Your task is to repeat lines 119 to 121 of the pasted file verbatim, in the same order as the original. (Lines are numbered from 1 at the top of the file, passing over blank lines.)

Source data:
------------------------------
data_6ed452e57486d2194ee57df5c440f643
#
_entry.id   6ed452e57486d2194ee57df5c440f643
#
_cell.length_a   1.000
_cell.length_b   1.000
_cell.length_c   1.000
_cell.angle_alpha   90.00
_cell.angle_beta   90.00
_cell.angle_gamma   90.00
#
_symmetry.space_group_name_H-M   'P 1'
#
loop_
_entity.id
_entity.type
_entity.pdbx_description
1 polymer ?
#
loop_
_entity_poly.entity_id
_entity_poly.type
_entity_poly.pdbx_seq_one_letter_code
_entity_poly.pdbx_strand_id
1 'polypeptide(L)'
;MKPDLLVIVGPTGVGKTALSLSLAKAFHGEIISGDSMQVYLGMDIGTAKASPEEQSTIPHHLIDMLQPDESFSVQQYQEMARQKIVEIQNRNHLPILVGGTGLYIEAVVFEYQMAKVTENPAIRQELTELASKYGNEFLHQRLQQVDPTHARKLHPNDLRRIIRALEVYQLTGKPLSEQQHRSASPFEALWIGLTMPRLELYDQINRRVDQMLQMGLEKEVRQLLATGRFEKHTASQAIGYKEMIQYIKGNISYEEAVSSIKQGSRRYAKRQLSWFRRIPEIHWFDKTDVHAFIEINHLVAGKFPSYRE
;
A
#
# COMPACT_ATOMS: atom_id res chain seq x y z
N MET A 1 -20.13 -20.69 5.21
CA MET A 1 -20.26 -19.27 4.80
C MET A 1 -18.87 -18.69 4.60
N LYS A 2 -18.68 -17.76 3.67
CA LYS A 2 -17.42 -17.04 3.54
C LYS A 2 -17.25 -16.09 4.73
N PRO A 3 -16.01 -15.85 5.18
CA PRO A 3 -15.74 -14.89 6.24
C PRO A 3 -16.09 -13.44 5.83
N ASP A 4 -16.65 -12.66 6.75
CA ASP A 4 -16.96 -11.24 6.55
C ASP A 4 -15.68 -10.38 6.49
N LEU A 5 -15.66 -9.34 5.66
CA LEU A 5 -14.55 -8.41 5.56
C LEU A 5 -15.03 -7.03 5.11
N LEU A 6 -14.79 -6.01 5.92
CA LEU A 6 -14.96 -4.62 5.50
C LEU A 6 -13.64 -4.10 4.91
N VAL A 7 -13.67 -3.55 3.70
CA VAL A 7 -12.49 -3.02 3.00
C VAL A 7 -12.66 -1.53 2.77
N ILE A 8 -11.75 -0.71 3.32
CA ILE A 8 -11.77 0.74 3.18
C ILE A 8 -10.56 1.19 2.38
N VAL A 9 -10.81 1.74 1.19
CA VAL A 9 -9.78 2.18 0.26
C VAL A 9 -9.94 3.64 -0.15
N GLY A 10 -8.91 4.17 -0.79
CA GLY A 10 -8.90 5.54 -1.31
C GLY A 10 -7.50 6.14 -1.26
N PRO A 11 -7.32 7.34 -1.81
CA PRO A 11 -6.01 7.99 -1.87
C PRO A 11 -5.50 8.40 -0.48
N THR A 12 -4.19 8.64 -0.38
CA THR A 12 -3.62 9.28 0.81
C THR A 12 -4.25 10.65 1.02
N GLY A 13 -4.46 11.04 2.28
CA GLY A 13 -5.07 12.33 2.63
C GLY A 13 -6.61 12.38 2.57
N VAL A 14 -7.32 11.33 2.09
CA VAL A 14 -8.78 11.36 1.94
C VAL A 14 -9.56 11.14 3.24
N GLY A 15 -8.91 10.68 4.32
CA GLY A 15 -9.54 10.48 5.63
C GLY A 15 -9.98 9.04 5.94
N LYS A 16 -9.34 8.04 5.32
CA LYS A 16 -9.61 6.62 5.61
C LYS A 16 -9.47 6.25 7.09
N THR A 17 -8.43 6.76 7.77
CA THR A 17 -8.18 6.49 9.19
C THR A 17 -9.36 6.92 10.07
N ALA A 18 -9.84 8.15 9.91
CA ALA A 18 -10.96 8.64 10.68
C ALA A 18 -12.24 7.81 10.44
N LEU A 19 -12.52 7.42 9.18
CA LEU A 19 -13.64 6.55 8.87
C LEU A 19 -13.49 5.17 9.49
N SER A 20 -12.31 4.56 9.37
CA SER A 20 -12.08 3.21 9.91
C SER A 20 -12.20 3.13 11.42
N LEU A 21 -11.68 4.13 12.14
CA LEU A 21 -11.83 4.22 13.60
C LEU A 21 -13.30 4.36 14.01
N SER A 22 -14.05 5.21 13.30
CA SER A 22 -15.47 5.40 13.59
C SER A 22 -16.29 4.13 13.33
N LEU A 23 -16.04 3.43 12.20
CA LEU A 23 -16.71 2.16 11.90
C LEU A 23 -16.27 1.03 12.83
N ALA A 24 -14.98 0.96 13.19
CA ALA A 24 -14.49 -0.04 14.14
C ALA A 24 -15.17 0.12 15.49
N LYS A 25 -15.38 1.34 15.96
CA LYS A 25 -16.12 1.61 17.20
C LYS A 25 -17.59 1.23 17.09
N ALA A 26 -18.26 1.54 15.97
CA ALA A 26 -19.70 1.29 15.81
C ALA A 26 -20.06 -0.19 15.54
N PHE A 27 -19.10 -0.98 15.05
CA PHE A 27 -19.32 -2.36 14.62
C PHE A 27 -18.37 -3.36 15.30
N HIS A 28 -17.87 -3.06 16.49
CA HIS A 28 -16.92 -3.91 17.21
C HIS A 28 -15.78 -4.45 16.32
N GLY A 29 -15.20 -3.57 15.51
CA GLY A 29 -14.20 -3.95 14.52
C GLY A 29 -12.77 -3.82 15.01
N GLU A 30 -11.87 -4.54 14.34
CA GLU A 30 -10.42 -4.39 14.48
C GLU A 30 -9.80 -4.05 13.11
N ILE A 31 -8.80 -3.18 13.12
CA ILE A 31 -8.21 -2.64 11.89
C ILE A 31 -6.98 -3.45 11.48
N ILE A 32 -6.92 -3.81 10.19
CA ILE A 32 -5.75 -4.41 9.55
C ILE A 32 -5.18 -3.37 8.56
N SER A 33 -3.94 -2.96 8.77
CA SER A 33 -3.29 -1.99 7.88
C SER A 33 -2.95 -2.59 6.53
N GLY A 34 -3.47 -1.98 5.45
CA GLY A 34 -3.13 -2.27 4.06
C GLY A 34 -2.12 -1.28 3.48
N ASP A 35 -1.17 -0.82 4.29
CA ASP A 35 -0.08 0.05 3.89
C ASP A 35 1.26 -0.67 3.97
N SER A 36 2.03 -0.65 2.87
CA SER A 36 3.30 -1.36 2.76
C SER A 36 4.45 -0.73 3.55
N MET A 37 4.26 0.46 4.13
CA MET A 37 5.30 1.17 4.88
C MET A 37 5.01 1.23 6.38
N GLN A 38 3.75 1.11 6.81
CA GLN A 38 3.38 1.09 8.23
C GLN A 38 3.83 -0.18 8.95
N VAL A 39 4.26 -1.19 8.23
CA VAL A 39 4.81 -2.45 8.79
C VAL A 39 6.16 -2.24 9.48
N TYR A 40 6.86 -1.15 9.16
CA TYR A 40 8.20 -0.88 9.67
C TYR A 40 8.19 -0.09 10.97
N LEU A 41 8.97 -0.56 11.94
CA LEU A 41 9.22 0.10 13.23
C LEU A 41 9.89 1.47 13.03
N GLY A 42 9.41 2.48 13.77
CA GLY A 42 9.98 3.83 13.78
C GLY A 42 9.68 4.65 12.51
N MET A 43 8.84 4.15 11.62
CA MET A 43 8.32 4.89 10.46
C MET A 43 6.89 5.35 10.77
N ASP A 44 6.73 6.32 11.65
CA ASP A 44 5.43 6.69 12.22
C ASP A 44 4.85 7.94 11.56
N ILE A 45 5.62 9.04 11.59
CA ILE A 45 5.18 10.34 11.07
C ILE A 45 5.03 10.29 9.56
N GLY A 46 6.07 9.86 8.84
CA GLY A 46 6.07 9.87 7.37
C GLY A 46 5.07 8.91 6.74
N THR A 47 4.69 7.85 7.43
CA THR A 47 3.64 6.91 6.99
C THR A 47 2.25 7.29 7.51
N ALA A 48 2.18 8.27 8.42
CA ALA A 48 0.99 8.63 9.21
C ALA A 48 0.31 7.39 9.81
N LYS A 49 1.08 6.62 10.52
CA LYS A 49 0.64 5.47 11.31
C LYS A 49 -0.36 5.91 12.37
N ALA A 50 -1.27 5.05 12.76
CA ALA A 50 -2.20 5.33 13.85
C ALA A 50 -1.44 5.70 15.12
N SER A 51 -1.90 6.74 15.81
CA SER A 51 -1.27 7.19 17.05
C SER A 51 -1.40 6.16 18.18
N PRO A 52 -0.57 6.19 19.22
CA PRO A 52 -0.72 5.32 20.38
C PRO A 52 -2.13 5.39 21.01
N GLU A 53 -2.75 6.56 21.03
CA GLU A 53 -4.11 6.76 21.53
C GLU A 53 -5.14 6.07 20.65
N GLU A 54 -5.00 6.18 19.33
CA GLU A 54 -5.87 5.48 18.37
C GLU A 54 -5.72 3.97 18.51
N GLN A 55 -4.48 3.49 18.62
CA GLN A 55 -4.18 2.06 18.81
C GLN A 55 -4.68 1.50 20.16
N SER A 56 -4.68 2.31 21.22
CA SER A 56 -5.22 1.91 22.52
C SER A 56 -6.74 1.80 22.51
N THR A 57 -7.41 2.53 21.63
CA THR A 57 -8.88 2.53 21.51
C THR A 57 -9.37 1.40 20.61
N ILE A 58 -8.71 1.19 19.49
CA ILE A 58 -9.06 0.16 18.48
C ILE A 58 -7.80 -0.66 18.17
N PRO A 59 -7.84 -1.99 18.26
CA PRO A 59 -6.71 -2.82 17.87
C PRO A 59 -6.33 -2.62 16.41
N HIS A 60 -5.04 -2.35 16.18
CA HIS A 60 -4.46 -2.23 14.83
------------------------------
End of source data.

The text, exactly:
CA GLU A 30 -10.42 -4.39 14.48
C GLU A 30 -9.80 -4.05 13.11
N ILE A 31 -8.80 -3.18 13.12